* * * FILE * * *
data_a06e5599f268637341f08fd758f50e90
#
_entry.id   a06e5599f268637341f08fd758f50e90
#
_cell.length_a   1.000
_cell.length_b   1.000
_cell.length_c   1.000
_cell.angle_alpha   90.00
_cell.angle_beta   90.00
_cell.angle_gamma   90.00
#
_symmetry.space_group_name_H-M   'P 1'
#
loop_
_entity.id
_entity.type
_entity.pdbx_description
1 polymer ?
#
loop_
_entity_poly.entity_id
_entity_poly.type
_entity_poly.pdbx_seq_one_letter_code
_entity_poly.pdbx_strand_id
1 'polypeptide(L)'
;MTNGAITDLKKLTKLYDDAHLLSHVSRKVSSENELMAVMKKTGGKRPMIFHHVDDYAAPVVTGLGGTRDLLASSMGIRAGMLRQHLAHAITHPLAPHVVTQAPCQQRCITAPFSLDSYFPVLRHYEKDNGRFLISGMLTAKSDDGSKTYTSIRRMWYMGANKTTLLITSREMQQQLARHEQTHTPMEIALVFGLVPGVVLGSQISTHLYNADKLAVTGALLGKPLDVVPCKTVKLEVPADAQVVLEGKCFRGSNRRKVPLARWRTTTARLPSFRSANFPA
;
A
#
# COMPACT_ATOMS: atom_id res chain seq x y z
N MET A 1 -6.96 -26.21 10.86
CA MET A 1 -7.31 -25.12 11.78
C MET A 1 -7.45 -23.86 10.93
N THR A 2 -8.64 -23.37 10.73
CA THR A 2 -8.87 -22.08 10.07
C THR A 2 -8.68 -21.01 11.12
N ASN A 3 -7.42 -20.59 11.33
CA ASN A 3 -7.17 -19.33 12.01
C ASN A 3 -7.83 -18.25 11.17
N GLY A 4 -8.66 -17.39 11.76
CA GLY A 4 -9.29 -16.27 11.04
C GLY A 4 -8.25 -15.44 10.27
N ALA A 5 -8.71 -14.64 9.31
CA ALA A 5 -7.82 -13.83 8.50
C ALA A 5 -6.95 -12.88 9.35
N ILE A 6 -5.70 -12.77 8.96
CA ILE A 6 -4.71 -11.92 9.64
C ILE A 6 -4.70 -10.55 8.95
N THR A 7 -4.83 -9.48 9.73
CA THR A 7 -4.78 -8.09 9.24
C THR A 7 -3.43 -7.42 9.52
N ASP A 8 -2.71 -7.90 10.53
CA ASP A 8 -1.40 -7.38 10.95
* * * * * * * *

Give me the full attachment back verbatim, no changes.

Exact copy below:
data_a06e5599f268637341f08fd758f50e90
#
_entry.id   a06e5599f268637341f08fd758f50e90
#
_cell.length_a   1.000
_cell.length_b   1.000
_cell.length_c   1.000
_cell.angle_alpha   90.00
_cell.angle_beta   90.00
_cell.angle_gamma   90.00
#
_symmetry.space_group_name_H-M   'P 1'
#
loop_
_entity.id
_entity.type
_entity.pdbx_description
1 polymer ?
#
loop_
_entity_poly.entity_id
_entity_poly.type
_entity_poly.pdbx_seq_one_letter_code
_entity_poly.pdbx_strand_id
1 'polypeptide(L)'
;MTNGAITDLKKLTKLYDDAHLLSHVSRKVSSENELMAVMKKTGGKRPMIFHHVDDYAAPVVTGLGGTRDLLASSMGIRAGMLRQHLAHAITHPLAPHVVTQAPCQQRCITAPFSLDSYFPVLRHYEKDNGRFLISGMLTAKSDDGSKTYTSIRRMWYMGANKTTLLITSREMQQQLARHEQTHTPMEIALVFGLVPGVVLGSQISTHLYNADKLAVTGALLGKPLDVVPCKTVKLEVPADAQVVLEGKCFRGSNRRKVPLARWRTTTARLPSFRSANFPA
;
A
#
# COMPACT_ATOMS: atom_id res chain seq x y z
N MET A 1 -6.96 -26.21 10.86
CA MET A 1 -7.31 -25.12 11.78
C MET A 1 -7.45 -23.86 10.93
N THR A 2 -8.64 -23.37 10.73
CA THR A 2 -8.87 -22.08 10.07
C THR A 2 -8.68 -21.01 11.12
N ASN A 3 -7.42 -20.59 11.33
CA ASN A 3 -7.17 -19.33 12.01
C ASN A 3 -7.83 -18.25 11.17
N GLY A 4 -8.66 -17.39 11.76
CA GLY A 4 -9.29 -16.27 11.04
C GLY A 4 -8.25 -15.44 10.27
N ALA A 5 -8.71 -14.64 9.31
CA ALA A 5 -7.82 -13.83 8.50
C ALA A 5 -6.95 -12.88 9.35
N ILE A 6 -5.70 -12.77 8.96
CA ILE A 6 -4.71 -11.92 9.64
C ILE A 6 -4.70 -10.55 8.95
N THR A 7 -4.83 -9.48 9.73
CA THR A 7 -4.78 -8.09 9.24
C THR A 7 -3.43 -7.42 9.52
N ASP A 8 -2.71 -7.90 10.53
CA ASP A 8 -1.40 -7.38 10.95